The Dunstable director of an Ampthill based wood recycling firm was sentenced today (Thurs) for breaches of a waste permit at a recycling site in Ampthill which burned for days at the end of February 2013.
Director of Woods Recycling Services, Simon Lupson, was sentenced for breaches of a waste permit at a recycling site in Ampthill which burned for days at the end of February 2013.
In a case brought by the Environment Agency, Luton Crown Court heard that neighbours of the site suffered from smells and dust for more than a year.
Local residents and workers said the smell - like rotting rubbish - and dust had affected their lives. The smells made some people want to retch and be sick and some with asthma were affected by it.
Judge Philip Bartle fined Lupson £3,000 and ordered him to pay a contribution to prosecution costs of £30,000 after he pleaded guilty to the offences on the second day of a trial listed for three weeks.
The Agency had also earlier won an abuse of process argument and an application to exclude evidence both lodged by Lupson in 2014.
The permit for the site in Station Road, Ampthill allowed the company to recycle and store degradable household, commercial and industrial wastes. But a number of conditions were breached covering odour, dust, and site drainage on numerous dates in 2011 to 2013.
Mr Sailesh Mehta, prosecuting counsel, said there had been a continuous impact on local residents and businesses and the amenity of the area.
He said Lupson was involved in WRS since it began, as company secretary and then as director. He knew about complaints to the Environment Agency and made promises when things got difficult. “He knew exactly what the problems were but carried on.”
WRS failed to properly manage the risks and failed to follow its own internal procedures. Although there were some site-working plans and dust and odour management plans they were either not followed or were inadequate.
The company continued to take waste when there was too much already on site resulting in waste biodegrading causing more leachate, mud, dust, smell and litter.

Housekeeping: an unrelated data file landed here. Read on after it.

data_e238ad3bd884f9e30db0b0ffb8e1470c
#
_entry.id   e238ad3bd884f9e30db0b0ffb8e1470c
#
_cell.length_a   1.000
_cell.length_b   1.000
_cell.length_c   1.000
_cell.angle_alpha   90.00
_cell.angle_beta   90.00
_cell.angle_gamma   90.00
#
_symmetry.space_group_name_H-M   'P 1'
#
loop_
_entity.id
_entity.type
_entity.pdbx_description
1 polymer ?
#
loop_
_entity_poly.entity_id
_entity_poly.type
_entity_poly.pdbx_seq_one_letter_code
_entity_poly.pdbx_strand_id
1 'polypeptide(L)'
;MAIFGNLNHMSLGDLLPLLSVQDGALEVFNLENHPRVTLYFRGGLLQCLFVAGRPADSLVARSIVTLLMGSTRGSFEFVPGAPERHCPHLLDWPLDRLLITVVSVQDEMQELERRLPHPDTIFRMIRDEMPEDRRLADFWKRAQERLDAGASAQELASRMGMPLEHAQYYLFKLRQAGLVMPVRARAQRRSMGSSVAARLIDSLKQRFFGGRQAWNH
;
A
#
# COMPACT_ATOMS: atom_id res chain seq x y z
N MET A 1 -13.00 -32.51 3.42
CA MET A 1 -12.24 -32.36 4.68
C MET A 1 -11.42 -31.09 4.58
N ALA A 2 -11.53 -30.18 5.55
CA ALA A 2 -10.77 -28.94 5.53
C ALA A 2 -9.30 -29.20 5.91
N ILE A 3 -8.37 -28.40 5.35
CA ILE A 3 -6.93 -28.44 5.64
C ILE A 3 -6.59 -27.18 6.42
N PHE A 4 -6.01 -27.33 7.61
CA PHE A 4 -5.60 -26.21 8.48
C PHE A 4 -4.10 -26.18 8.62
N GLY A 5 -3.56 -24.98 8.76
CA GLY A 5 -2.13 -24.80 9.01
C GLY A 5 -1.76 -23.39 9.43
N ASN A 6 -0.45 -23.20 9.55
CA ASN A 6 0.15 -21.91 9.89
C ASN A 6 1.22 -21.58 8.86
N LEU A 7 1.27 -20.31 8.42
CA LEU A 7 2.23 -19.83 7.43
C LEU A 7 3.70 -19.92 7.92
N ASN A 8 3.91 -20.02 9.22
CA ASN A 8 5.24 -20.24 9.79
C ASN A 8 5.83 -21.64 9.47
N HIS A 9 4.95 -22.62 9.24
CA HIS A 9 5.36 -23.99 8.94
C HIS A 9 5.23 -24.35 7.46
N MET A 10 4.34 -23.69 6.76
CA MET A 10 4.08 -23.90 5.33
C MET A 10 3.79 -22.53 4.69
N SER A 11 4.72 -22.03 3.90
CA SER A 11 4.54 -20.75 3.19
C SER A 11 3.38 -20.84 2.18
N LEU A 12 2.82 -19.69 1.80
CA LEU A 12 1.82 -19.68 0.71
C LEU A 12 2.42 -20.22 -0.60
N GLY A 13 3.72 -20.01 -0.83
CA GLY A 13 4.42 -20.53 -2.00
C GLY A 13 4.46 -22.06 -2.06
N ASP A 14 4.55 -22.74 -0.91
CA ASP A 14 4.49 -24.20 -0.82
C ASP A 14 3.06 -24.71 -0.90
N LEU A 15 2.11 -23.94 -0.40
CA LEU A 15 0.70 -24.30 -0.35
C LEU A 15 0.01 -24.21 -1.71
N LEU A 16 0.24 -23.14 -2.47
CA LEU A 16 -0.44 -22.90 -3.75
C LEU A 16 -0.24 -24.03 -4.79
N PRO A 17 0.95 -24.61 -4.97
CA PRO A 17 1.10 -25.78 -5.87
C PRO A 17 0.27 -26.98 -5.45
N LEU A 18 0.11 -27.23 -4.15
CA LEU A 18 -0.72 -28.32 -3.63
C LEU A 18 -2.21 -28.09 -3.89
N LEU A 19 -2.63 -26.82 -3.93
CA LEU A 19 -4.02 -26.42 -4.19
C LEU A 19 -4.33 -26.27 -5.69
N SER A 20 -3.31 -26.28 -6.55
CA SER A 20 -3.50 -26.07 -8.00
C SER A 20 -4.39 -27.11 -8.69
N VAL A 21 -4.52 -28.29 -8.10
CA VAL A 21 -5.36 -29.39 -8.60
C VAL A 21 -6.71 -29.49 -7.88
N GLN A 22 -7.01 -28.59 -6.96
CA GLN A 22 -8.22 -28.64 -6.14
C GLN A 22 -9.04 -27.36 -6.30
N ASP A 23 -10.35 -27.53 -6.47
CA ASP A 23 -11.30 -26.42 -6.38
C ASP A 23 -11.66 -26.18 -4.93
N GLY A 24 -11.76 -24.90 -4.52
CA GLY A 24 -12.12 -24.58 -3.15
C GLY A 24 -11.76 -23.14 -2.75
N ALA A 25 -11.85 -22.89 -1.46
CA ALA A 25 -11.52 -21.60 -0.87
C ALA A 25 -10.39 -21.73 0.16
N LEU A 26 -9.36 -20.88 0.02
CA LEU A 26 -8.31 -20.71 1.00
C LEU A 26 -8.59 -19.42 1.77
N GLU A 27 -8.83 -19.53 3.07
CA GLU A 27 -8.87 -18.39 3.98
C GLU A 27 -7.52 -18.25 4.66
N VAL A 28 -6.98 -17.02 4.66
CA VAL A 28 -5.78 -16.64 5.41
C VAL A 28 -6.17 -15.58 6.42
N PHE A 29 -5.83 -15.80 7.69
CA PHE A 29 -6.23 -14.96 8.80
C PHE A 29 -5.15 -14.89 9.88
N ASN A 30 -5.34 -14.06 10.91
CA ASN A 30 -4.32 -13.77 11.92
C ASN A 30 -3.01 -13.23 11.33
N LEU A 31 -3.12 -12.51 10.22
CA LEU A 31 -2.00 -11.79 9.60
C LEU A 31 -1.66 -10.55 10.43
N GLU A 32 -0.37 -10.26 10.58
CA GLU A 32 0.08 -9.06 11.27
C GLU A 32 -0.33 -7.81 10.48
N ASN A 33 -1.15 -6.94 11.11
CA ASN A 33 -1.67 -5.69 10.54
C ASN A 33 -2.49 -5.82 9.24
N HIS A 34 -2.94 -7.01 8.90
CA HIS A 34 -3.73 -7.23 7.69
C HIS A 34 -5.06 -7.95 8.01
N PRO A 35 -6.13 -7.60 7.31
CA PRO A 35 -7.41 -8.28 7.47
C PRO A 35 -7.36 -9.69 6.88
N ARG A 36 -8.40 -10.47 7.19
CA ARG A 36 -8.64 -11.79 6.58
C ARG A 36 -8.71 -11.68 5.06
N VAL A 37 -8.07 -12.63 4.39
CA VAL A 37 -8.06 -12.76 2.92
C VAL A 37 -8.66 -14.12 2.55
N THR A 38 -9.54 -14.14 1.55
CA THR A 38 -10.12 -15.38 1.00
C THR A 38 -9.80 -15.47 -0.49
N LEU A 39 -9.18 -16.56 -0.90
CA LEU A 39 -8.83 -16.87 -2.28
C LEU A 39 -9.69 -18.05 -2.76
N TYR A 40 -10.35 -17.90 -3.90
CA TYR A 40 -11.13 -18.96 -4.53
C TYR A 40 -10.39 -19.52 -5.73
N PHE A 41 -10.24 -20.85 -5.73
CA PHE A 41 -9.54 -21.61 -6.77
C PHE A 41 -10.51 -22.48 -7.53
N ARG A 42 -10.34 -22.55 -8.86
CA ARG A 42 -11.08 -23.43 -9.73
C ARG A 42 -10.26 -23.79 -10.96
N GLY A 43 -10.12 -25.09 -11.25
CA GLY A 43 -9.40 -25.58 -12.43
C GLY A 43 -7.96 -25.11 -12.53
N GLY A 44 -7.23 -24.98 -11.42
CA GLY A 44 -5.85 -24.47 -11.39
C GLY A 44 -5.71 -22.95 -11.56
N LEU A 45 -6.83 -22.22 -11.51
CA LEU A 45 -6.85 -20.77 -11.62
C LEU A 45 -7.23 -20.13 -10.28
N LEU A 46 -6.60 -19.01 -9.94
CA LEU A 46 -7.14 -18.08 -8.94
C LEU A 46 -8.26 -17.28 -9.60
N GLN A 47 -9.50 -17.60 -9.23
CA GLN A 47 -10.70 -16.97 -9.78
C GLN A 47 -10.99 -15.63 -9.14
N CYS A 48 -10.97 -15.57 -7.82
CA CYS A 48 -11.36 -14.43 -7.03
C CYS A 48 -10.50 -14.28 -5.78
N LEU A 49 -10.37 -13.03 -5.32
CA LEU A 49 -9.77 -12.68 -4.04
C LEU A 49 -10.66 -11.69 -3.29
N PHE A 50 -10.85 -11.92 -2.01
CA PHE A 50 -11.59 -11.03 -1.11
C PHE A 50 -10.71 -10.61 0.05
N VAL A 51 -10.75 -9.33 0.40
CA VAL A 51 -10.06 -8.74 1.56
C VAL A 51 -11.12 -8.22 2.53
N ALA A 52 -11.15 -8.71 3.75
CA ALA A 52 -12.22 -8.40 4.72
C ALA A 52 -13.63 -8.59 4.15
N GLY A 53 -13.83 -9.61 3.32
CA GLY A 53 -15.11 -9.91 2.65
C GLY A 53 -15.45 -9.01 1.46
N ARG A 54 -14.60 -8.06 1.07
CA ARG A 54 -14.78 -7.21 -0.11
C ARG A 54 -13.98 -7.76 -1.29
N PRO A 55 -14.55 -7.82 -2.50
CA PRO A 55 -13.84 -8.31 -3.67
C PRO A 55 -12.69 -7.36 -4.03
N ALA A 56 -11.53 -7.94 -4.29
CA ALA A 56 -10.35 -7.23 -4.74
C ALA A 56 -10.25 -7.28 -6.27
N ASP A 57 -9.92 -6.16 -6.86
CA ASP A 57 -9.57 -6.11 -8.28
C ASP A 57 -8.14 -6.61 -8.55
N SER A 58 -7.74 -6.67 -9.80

Mr Mehta said Lupson ran the business in a way that could undercut legitimate business. The Agency advised the company and its director to take action but they failed to.
Calls to the Environment Agency hotline from people living or working nearby complained of smells and dust impacting on their daily lives and businesses.
Judge Philip Bartle said the company was ‘hopelessly underfunded’ but Lupson was more concerned with financial profit.
He said: “I’m sure Lupson continued this company without regard to the conditions of this permit. He did assist from time to time……. but things got completely out of hand and he lost control.”
The judge gave credit for Lupson’s guilty plea and took into account that he had no previous convictions.
He said he based the fine on the circumstances of the offences and Lupson’s finances.
Since the offences, the site has been cleared and the company has gone into voluntary liquidation.
After the hearing Environment Agency officer Jeremy Hay said: “Everyone who deals with waste has a duty of care to ensure their waste is handled correctly. We provided plenty of advice and guidance but unfortunately this was ignored. As a consequence local businesses and residents were badly affected by dust and odours. Waste continued to be brought onto the site despite not having the capacity to deal with it effectively
“Wood Recycling took so much waste on to the site that it overflowed onto nearby land illegally. The company failed to follow its own procedures having a massive impact on local residents and businesses and the amenity of the area.”